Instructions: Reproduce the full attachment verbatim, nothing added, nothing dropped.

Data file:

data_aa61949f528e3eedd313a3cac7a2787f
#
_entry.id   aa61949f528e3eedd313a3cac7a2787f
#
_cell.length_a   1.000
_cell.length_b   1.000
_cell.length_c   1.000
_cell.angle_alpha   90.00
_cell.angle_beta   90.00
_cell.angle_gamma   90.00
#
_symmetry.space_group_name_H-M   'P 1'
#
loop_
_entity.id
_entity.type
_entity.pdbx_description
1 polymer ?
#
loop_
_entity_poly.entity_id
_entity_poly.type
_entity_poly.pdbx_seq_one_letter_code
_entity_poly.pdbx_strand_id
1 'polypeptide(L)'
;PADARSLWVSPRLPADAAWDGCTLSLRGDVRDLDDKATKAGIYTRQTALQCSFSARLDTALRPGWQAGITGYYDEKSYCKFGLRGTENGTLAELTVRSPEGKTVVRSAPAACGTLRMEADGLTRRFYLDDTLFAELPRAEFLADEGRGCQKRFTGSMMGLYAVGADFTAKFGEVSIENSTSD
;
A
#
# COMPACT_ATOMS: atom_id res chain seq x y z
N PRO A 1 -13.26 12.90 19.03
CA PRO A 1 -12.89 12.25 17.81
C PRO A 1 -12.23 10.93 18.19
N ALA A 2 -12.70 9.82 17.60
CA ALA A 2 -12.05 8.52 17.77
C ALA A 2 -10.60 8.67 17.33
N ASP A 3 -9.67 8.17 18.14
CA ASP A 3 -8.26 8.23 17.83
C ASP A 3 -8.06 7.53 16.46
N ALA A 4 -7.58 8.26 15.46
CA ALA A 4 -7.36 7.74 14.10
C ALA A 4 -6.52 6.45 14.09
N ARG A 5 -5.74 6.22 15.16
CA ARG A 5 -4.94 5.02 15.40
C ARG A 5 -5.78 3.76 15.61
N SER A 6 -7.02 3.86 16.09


data_aa61949f528e3eedd313a3cac7a2787f
#
_entry.id   aa61949f528e3eedd313a3cac7a2787f
#
_cell.length_a   1.000
_cell.length_b   1.000
_cell.length_c   1.000
_cell.angle_alpha   90.00
_cell.angle_beta   90.00
_cell.angle_gamma   90.00
#
_symmetry.space_group_name_H-M   'P 1'
#
loop_
_entity.id
_entity.type
_entity.pdbx_description
1 polymer ?
#
loop_
_entity_poly.entity_id
_entity_poly.type
_entity_poly.pdbx_seq_one_letter_code
_entity_poly.pdbx_strand_id
1 'polypeptide(L)'
;PADARSLWVSPRLPADAAWDGCTLSLRGDVRDLDDKATKAGIYTRQTALQCSFSARLDTALRPGWQAGITGYYDEKSYCKFGLRGTENGTLAELTVRSPEGKTVVRSAPAACGTLRMEADGLTRRFYLDDTLFAELPRAEFLADEGRGCQKRFTGSMMGLYAVGADFTAKFGEVSIENSTSD
;
A
#
# COMPACT_ATOMS: atom_id res chain seq x y z
N PRO A 1 -13.26 12.90 19.03
CA PRO A 1 -12.89 12.25 17.81
C PRO A 1 -12.23 10.93 18.19
N ALA A 2 -12.70 9.82 17.60
CA ALA A 2 -12.05 8.52 17.77
C ALA A 2 -10.60 8.67 17.33
N ASP A 3 -9.67 8.17 18.14
CA ASP A 3 -8.26 8.23 17.83
C ASP A 3 -8.06 7.53 16.46
N ALA A 4 -7.58 8.26 15.46
CA ALA A 4 -7.36 7.74 14.10
C ALA A 4 -6.52 6.45 14.09
N ARG A 5 -5.74 6.22 15.16
CA ARG A 5 -4.94 5.02 15.40
C ARG A 5 -5.78 3.76 15.61
N SER A 6 -7.02 3.86 16.09